Warriors of Krynn inside Deluxe (back) – Box Art by Dominik Mayer.png

DLSotDQ and DLWoK fall “very early in the War of the Lance, early into the invasion of western Solamnia,”said Schneider. “Stories have been told about the major offenses from the middle of the continent further to the west. This is a new story about the very first launch the red dragon army does into Solamnia, an early forey with specific plots and goals to bring a devastating weapon to bear.”

“You're getting not just this massive, epic, D&D narrative adventure in the RPG experience but you also have the Warriors of Krynn board game... and they're meant to weave in and out of each other,” said Schneider.

Schneider then clarified that if you play both, you can take your RPG characters to the board game and then back to the RPG. “Warriors of Krynn isn't your usual moving units and strategy. This is more of a strategy game that focuses on those elements but from a D&D perspective. You're still playing your characters, around the edges of battle, doing what's important to turn the tide of battle, all of the little things that thousands of lives might be riding on. And then once you've played that out you can then take that result back to [Shadow of the Dragon Queen] and have that result affect how your RPG continues.”

However, you do not need DLWoK to play DLSotDQ and vice versa. DLWoK can be played independently from the RPG DLSotDQ. Similarly, if you only want to play the TTRPG, it has instructions on how to handle the battles instead of switching to the board game.

Miniatures that come with DLWoK are the same scale as conventional miniatures, such as WizKids minis. So if you want to use the exact mini for your character while playing the RPG you can bring it right to the board game. The board game also comes with six hero miniatures you can use while playing if you don't have your own minis.

Choices that you make in DLWoK will carry through, but it's not a legacy board game. No cards or such are torn up or removed, but what you do in the board game affects the RPG if you're playing both.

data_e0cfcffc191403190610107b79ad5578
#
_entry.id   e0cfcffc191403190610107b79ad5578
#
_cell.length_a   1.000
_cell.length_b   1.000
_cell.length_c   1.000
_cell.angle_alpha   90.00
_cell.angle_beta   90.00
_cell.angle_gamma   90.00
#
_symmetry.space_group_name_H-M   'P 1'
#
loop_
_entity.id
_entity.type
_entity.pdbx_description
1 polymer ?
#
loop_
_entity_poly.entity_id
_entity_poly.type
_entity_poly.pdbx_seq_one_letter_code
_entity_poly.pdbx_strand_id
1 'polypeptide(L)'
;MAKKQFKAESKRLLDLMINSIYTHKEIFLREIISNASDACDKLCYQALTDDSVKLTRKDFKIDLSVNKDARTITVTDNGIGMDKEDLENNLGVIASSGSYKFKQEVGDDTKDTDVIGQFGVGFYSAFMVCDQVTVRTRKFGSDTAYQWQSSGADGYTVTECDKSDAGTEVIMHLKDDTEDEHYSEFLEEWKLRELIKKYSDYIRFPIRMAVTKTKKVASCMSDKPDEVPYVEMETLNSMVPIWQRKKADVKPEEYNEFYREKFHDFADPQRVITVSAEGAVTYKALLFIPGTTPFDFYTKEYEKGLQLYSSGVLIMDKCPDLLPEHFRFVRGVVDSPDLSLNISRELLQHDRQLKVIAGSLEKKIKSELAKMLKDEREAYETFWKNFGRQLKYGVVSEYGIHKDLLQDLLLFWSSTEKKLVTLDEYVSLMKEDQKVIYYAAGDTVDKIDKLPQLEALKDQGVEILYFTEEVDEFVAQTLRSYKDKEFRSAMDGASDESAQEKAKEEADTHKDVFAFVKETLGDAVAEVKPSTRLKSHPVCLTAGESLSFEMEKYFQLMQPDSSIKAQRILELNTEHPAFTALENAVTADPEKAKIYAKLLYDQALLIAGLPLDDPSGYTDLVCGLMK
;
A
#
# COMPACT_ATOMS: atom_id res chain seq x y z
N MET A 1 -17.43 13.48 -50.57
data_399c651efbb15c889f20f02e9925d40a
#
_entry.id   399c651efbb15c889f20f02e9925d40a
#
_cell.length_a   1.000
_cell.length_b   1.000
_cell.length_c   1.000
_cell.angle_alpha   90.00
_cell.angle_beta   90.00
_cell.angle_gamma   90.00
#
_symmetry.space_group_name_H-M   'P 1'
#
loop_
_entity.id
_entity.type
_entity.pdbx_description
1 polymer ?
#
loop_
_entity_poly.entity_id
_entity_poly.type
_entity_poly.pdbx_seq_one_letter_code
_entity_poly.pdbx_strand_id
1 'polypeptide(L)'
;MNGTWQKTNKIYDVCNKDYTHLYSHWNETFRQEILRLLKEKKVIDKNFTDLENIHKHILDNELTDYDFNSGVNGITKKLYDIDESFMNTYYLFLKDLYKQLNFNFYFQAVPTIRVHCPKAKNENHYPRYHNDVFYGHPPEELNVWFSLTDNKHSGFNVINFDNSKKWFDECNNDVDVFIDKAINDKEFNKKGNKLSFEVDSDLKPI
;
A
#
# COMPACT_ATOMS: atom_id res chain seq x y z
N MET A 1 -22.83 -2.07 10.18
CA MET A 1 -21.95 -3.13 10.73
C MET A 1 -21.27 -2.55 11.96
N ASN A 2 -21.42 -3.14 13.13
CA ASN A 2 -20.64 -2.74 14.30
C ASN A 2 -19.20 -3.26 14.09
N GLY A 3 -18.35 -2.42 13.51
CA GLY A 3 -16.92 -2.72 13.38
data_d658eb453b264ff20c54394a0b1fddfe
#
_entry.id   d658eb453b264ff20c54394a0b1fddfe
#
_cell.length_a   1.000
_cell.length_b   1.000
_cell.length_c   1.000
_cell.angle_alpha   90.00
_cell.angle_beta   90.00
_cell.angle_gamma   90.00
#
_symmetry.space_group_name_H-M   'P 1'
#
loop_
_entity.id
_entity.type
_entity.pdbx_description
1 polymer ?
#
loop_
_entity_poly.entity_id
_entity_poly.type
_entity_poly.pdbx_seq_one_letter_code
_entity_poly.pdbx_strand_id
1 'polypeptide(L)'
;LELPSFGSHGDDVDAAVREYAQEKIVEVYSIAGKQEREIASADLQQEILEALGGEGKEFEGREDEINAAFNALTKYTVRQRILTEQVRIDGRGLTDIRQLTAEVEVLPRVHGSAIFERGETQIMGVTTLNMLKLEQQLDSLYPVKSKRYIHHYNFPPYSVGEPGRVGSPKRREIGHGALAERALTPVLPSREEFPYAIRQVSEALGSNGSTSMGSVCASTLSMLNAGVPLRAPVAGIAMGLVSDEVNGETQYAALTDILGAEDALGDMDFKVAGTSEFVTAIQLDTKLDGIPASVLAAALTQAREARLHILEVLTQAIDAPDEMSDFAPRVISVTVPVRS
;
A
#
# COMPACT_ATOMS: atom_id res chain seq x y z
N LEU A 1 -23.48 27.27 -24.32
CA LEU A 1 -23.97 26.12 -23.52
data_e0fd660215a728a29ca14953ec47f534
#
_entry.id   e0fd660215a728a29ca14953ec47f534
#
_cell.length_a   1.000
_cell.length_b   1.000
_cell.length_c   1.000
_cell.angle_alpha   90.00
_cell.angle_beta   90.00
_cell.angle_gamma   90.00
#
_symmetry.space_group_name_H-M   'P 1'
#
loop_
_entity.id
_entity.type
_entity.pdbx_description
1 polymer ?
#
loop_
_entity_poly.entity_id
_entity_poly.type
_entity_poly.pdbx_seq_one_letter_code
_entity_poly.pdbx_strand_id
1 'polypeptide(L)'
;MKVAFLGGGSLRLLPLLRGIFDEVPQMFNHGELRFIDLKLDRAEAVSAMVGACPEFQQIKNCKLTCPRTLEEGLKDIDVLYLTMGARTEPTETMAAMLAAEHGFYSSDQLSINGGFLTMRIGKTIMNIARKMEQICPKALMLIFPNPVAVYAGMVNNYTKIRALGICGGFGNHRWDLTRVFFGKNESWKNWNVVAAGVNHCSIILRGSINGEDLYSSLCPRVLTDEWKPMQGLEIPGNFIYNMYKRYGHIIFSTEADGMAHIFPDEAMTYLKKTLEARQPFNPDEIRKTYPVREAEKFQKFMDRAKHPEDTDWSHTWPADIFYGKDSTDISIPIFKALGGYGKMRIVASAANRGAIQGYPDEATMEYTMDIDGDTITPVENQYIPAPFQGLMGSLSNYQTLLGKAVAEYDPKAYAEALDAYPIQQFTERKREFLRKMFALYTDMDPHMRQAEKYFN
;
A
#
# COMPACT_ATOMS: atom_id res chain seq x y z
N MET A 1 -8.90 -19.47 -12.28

Dragonlance: Warriors of Krynn is a cooperative board game designed by Rob Daviau and Stephen Baker. Back in April at D&D Direct, when asked if DLWoK could be used to stage large-scale battles in other iconic D&D settings, Ray Winninger, Executive Producer of Dungeons & Dragons, said yes, adding that if it does well they'll consider customized versions for other settings.

Pre-orders for the bundles can be placed through dndstore.wizards.com.
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Beth Rimmels

Beth Rimmels

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Micah Sweet

Level Up & OSR Enthusiast
Possiblity: Turns out there were a couple other Clerics in the world, and one of them is a PC in your party.
Setting conventions have no practical meaning if the PCs are the exception. If there are no clerics in the world except your PC, who is a spotlight character and will receive a lot of screen time, then there are clerics from a practical stand point. Its the same reason why low magic doesn't work if the PCs have high magic.

Micah Sweet

Level Up & OSR Enthusiast
To be fair, "hate" is a bit strong. I thought the novels were garbage, but some of the adventures where pretty good (especially the first one).